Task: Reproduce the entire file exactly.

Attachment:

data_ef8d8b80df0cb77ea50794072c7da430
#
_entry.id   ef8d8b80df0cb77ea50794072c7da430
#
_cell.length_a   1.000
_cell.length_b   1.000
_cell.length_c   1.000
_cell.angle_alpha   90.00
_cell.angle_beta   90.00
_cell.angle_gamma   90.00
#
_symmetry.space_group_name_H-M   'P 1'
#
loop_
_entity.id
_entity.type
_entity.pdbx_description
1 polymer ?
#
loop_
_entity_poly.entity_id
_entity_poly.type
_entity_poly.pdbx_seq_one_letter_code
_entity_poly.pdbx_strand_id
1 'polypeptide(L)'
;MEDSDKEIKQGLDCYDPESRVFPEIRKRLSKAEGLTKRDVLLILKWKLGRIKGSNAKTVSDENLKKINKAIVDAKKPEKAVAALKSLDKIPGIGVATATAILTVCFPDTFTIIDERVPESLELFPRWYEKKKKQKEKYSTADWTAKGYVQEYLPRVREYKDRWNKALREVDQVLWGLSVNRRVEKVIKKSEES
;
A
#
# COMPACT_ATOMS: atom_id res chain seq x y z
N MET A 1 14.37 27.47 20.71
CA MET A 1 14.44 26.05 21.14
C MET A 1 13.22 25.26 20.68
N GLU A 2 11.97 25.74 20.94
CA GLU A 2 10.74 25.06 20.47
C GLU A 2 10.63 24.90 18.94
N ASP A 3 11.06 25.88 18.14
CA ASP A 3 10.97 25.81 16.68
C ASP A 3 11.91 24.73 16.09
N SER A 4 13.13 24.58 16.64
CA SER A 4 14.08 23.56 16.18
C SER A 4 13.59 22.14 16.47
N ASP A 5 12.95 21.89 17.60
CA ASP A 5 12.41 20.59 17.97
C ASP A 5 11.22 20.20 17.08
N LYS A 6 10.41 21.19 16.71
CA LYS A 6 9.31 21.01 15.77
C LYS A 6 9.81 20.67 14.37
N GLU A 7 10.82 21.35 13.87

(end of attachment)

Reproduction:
data_ef8d8b80df0cb77ea50794072c7da430
#
_entry.id   ef8d8b80df0cb77ea50794072c7da430
#
_cell.length_a   1.000
_cell.length_b   1.000
_cell.length_c   1.000
_cell.angle_alpha   90.00
_cell.angle_beta   90.00
_cell.angle_gamma   90.00
#
_symmetry.space_group_name_H-M   'P 1'
#
loop_
_entity.id
_entity.type
_entity.pdbx_description
1 polymer ?
#
loop_
_entity_poly.entity_id
_entity_poly.type
_entity_poly.pdbx_seq_one_letter_code
_entity_poly.pdbx_strand_id
1 'polypeptide(L)'
;MEDSDKEIKQGLDCYDPESRVFPEIRKRLSKAEGLTKRDVLLILKWKLGRIKGSNAKTVSDENLKKINKAIVDAKKPEKAVAALKSLDKIPGIGVATATAILTVCFPDTFTIIDERVPESLELFPRWYEKKKKQKEKYSTADWTAKGYVQEYLPRVREYKDRWNKALREVDQVLWGLSVNRRVEKVIKKSEES
;
A
#
# COMPACT_ATOMS: atom_id res chain seq x y z
N MET A 1 14.37 27.47 20.71
CA MET A 1 14.44 26.05 21.14
C MET A 1 13.22 25.26 20.68
N GLU A 2 11.97 25.74 20.94
CA GLU A 2 10.74 25.06 20.47
C GLU A 2 10.63 24.90 18.94
N ASP A 3 11.06 25.88 18.14
CA ASP A 3 10.97 25.81 16.68
C ASP A 3 11.91 24.73 16.09
N SER A 4 13.13 24.58 16.64
CA SER A 4 14.08 23.56 16.18
C SER A 4 13.59 22.14 16.47
N ASP A 5 12.95 21.89 17.60
CA ASP A 5 12.41 20.59 17.97
C ASP A 5 11.22 20.20 17.08
N LYS A 6 10.41 21.19 16.71
CA LYS A 6 9.31 21.01 15.77
C LYS A 6 9.81 20.67 14.37
N GLU A 7 10.82 21.35 13.87